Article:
Do you know what's going on? - Examining Situation Awareness for Different Communication Concepts of an E-Cargo Bike Autonomous Parking Function

Open Access
Conference Proceedings
Authors: Dorothea LiehrIsabel KreißigJakob SiegmundSusanne CreutzHendrik MeißnerJosef Krems

Abstract: Offering the opportunity to comfortably carry heavy load, e-cargo bikes are an environmentally friendly alternative to motor vehicles. Especially in urban areas, where e-cargo bikes contribute to resolve challenges like noise pollution and limited space, there is an increasing number of sharing-systems that offer users the option of renting powerful e-cargo bikes without having to buy them. In this context, an automation of the e-cargo bike return process might further enhance the convenience and time-efficiency of the rental process. However, for such a highly automated function, a need for communication between the autonomously operating vehicle and the user may arise, for instance for providing feedback about the successful completion of parking. Users moreover need to develop an accurate awareness of the situation to prevent misinterpretations and to ensure a safe interaction with the autonomous function. In this regard, research on automated cars has found external Human-Machine Interfaces (eHMIs) to be a possible solution to communicate relevant information between traffic participants in situations where implicit driving cues from the vehicle’s trajectory are not sufficient. The aim of the current study was to investigate the effects of three different communication concepts for an autonomously parking cargo e-bike in a one-factorial between-design laboratory study. A total of N = 26 participants were randomly assigned to 3 experimental groups and watched videos presenting either (1) a visual communication concept (via light bands on the handlebar), (2) an auditory communication concept (via signal tones), or (3) a concept without additional signals (via movements of the e-cargo bike). The videos demonstrated typical return situations at the rental station, where the e-cargo bike should transmit information to the user via the different signals. According to an adapted version of the Situation Awareness Global Assessment Technique (SAGAT), the videos were freezed at certain points in the parking process. During each freezing, participants were interviewed regarding their Situation Awareness based on the three levels (perception, comprehension, and prediction). For each level of Situation Awareness, participants’ statements were compared with the expectation of the correct interpretation of the parking situation. Results of the qualitative analysis reflected a better understanding of the situation for the communication concepts containing explicit communication cues, particularly concerning the second (comprehension) and third (prediction) level of situation awareness. The visual and auditory communication concepts were correctly interpreted by the participants. For the first level of Situation Awareness including the perception of objects, signals and movements, results did not considerably differ between communication concepts. However, the communication concepts incorporating additional cues (visual, auditory) achieved better results in terms of comprehending the situation (level 2) and predicting future states (level 3) compared to the condition without eHMI. Overall, participants’ answers regarding the visual communication concept was mostly consistent with the expectations. In sum, results imply that eHMIs have the potential to enhance users’ Situation Awareness of the autonomous parking of e-cargo bikes, whereas cues from the vehicle’s movements alone might be not sufficient. The results of this study suggest potential design options for eHMIs for autonomous e-cargo bike parking and identify the need for further research.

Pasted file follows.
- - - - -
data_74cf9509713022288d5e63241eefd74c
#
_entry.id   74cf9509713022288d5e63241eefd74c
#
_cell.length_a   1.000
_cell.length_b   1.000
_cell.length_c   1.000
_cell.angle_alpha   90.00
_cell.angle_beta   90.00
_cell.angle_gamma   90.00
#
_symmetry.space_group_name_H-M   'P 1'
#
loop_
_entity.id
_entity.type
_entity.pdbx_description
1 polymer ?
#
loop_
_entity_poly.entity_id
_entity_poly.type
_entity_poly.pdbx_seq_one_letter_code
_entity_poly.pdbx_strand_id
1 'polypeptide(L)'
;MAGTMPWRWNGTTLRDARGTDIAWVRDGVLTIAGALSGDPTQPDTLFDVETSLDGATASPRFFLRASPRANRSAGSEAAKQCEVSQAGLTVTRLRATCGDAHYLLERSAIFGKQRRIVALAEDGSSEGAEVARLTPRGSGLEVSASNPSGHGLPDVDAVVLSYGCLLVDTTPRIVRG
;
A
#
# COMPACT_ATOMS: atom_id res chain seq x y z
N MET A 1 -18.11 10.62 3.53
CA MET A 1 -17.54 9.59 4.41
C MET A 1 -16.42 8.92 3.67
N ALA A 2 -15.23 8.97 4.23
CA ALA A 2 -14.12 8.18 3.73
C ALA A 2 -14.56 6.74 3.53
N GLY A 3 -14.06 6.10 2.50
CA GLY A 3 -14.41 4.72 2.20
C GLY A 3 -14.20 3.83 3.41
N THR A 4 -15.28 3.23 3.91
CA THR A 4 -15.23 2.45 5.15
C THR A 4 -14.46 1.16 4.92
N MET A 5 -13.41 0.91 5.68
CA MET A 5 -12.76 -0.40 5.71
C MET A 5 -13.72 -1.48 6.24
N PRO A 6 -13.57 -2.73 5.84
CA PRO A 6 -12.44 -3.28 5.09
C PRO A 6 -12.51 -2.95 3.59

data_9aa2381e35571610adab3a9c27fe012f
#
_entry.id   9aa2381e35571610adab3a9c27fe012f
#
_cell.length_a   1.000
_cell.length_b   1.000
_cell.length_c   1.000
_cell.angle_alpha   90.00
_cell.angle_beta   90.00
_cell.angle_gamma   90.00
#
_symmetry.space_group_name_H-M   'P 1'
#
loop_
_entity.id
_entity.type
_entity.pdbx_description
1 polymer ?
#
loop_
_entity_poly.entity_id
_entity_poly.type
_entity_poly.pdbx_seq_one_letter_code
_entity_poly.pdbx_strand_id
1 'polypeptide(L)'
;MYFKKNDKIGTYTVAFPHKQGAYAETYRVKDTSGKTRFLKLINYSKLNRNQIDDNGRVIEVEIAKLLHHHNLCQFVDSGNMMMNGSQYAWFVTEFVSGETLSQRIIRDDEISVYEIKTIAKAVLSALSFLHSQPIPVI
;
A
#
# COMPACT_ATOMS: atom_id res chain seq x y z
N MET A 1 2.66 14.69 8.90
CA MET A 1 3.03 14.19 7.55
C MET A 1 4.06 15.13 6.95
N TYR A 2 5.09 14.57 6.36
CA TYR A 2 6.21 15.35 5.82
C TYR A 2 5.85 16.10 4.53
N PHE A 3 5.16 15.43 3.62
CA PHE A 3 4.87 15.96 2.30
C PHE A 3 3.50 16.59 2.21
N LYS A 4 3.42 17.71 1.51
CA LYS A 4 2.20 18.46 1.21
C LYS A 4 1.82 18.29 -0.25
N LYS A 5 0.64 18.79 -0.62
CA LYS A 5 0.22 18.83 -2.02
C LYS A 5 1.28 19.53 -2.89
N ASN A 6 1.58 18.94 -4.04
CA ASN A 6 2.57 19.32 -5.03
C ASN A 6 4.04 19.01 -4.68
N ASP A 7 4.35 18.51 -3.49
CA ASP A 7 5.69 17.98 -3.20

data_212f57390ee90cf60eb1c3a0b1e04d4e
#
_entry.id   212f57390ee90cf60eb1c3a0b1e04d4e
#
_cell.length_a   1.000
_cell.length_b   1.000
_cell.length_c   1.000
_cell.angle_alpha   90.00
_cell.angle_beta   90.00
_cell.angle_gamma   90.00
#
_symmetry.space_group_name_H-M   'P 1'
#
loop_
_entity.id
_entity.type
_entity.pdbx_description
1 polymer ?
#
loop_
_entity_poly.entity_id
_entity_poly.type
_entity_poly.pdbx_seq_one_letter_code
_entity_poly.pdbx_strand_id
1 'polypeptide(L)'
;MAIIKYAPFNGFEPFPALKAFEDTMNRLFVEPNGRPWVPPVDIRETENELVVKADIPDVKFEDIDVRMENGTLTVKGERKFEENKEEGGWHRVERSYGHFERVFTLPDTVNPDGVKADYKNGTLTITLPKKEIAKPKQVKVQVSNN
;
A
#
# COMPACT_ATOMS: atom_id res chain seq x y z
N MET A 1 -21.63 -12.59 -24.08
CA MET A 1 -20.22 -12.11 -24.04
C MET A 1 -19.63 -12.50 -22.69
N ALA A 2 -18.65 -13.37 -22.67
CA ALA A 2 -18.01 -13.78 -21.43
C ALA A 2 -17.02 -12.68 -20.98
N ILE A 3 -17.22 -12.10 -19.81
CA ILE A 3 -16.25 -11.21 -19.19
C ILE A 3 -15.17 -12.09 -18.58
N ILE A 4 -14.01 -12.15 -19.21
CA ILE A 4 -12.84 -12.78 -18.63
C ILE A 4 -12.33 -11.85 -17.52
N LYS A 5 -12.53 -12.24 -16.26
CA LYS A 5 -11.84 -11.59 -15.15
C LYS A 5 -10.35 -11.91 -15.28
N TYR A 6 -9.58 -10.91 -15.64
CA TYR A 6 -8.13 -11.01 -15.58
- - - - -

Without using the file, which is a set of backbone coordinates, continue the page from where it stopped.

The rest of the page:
Keywords: E-Cargo bike, Automated driving, External HMI, Communication cues, User study, Situation Awareness, SA

DOI: 10.54941/ahfe1004583

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